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Imagine you had a fortune

By Judy Martel · Bankrate.com
Wednesday, June 9, 2010
Posted: 12 pm ET

Quick -- imagine you inherited $100,000 from a relative. Or you won the lottery. After jumping for joy, what would you do?

That question could well determine the fate of your fortune, but far too many people act hastily and get it wrong. The pitfalls of spending too much are obvious, but maybe less obvious are the drawbacks of investing too conservatively. What with the highest CD rates and bank account yields averaging 2 percent or less and inflation marching along at 3 percent, you can see how quickly your dreams of living large could evaporate.

Certified Financial Planner Susan Bradley, author and founder of The Sudden Money Institute, in Palm Beach Gardens, Fla., counsels clients who receive a windfall or go through any financial transition (via inheritance, lottery, divorce, court settlement, etc.) to take a timeout from making immediate decisions. "Make yourself a one-page organizer with three blocks: now, soon and later." Now is for the items that are urgent, like paying a mortgage about to go into default. Soon is for important -- but not pressing -- items, and later is for goals that take time to organize and plan.

Step two is to prioritize items in each of the blocks. This is important because "the new money might give you the opportunity to be able to do anything you want, but not everything you want," Bradley cautions.

The bottom line, according to Carlo Panaccione, founder and president of the Navigation Group, in Redwood Shores, Calif., is that a financial windfall shouldn't change your life, but it should make it better. In other words, the money shouldn't affect your core values and lead you to try to keep up with the Joneses, a losing proposition for sure. Instead, you would be wise to revisit what you are trying to accomplish in life and determine how the money can help you attain your goals.

"It's very easy to implement ideas and figure out the planning later," he says, "but every decision to spend money is a decision not to spend on something else. You want to stop and ask why you're doing these things -- is it for retirement, or to pay education costs for your children or to be free of worry?" Once you've answered the basic questions, you will be more logical in how you decide to use the money.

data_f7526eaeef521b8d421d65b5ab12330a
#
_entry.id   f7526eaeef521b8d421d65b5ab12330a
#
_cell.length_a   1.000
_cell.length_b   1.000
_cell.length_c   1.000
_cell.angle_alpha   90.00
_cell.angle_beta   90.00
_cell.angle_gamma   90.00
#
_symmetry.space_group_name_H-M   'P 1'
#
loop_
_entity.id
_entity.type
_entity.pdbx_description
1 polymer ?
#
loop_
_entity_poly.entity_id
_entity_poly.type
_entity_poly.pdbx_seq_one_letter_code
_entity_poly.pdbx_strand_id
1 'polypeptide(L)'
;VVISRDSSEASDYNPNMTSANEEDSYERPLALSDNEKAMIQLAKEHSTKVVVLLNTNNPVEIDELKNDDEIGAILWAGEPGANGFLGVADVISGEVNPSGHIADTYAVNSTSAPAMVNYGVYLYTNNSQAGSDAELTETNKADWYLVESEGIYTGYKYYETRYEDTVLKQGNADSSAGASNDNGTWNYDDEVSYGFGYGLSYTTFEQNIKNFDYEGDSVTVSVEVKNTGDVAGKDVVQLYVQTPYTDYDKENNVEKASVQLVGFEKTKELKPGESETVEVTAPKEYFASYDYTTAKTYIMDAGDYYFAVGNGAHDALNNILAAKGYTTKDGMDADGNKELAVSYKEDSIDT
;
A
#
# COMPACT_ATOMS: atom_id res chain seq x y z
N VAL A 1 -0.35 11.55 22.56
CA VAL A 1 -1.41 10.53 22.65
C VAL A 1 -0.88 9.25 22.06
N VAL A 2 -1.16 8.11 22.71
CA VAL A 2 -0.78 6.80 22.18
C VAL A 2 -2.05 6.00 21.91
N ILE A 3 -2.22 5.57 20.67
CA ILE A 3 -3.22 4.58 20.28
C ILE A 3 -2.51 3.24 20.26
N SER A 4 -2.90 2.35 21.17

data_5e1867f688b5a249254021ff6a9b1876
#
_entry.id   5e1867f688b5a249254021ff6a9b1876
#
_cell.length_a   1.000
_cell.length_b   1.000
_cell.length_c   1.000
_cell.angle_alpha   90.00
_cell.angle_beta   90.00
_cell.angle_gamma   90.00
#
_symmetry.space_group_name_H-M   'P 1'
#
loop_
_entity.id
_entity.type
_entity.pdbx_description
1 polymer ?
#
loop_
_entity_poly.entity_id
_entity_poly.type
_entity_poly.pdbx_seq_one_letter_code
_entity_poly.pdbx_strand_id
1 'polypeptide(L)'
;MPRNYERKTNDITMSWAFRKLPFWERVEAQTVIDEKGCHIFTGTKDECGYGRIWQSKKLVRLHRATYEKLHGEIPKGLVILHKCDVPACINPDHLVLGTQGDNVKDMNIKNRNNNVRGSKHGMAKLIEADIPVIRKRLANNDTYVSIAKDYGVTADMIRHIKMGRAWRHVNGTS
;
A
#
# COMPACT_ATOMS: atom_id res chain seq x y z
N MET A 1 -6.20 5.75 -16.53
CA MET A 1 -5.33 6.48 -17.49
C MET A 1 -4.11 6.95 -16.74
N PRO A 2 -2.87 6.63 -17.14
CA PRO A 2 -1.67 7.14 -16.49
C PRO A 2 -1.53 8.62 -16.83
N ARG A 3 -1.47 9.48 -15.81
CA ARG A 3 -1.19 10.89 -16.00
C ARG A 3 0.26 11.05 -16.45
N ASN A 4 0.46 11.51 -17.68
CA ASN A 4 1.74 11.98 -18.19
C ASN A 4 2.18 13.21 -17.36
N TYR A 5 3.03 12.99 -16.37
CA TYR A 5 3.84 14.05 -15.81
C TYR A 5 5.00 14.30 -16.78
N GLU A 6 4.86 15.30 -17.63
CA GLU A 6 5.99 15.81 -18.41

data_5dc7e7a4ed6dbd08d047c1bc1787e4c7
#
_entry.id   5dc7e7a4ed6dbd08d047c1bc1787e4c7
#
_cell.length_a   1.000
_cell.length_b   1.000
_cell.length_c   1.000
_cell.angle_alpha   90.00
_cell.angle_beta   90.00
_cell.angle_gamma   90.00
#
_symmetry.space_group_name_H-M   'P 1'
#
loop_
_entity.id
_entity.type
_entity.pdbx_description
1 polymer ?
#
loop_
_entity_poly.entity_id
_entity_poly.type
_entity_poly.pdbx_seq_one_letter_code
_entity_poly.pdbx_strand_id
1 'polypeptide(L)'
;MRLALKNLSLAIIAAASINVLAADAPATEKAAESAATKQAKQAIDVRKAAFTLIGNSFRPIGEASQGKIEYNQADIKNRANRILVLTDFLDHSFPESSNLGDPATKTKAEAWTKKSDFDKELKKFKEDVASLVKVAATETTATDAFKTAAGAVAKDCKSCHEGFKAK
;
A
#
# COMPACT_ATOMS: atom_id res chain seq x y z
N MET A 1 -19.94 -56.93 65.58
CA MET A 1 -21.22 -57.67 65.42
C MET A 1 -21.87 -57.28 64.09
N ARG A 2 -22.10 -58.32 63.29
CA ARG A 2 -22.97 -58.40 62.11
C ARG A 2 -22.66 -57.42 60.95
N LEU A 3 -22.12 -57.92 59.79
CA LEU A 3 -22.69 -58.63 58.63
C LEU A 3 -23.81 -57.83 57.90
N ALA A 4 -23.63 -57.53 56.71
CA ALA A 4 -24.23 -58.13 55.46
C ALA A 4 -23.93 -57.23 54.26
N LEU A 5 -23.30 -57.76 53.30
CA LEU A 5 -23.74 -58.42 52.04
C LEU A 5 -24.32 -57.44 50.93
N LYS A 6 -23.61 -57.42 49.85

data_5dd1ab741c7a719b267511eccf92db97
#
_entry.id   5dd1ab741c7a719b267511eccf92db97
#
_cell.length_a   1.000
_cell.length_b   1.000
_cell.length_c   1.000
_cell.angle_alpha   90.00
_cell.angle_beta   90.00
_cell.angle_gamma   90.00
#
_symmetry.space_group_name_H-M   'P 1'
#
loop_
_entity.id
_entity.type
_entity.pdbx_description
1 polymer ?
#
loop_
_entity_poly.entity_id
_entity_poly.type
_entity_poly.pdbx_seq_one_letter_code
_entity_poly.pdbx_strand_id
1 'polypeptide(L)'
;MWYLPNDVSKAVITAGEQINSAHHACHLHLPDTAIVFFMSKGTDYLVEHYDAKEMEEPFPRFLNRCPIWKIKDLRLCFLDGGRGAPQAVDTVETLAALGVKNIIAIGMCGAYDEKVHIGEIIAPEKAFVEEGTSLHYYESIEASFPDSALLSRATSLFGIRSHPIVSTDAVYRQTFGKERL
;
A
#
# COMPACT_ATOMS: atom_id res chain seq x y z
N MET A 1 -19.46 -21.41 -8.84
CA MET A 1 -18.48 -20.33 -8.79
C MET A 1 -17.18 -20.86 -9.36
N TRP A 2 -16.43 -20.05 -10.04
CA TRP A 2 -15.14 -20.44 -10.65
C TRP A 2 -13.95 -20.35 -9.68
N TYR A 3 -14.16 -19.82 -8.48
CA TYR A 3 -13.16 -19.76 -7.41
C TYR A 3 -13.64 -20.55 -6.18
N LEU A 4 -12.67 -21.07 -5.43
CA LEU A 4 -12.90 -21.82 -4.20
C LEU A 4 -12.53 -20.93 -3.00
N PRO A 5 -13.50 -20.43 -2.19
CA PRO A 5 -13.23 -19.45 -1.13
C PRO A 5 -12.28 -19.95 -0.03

In my next blog, I'll address the opposite circumstance -- what should you do when you experience a sudden reversal in wealth? In the meantime, write and tell us how you would handle a financial windfall.

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June 10, 2010 at 12:23 pm

The article points out that cd rates are 2% or less and inflation is 3%. It doesn't give any alternative "low risk" investment ideas that earn more than the inflation rate! Come on! Tell us a safe investment that earns over 3%!

June 10, 2010 at 12:12 pm

It depends on how much of a windfall there is. Anything short of 2 or 3 million and I'd just pay off debts, upgrade my yearly vacations a little and sock the rest away in some kind of retirement account until I could retire (I'm 25 so 2 million probably wouldn't let me retire now).

If I won the lottery and got 10+ million I'd probably upgrade my house and cars a little, figure out how much I want to spend each year on whatever lifestyle I choose and from there figure out when I could retire.

June 09, 2010 at 1:19 pm

Actually...this just happened to me. I inherited some money. Me being a "non-financial wizard" just met with a financial planner yesterday regarding "where" to put the money to gain more interest than a typical bank account will provide.

I really don't think my "core values" have changed because the amount of money is a nice sum, but not enough to just spend away on anything without really thinking it through. I'm pretty grounded in this way.

I do like your suggestion of the one page organizer of now, soon, and later. i will put that suggestion to good use.

I guess because I grew up with parents who had to work for everything they got and did not spoil me (I'm 50 now)...I never was brought up to "keep up with the Jones". My parents income was low...but they were happy. I don't expect this "extra" windfall to bring me happiness. But it will certainly make things easier on me (financially). Happiness comes within. I guess I can thank my parents for teaching me right!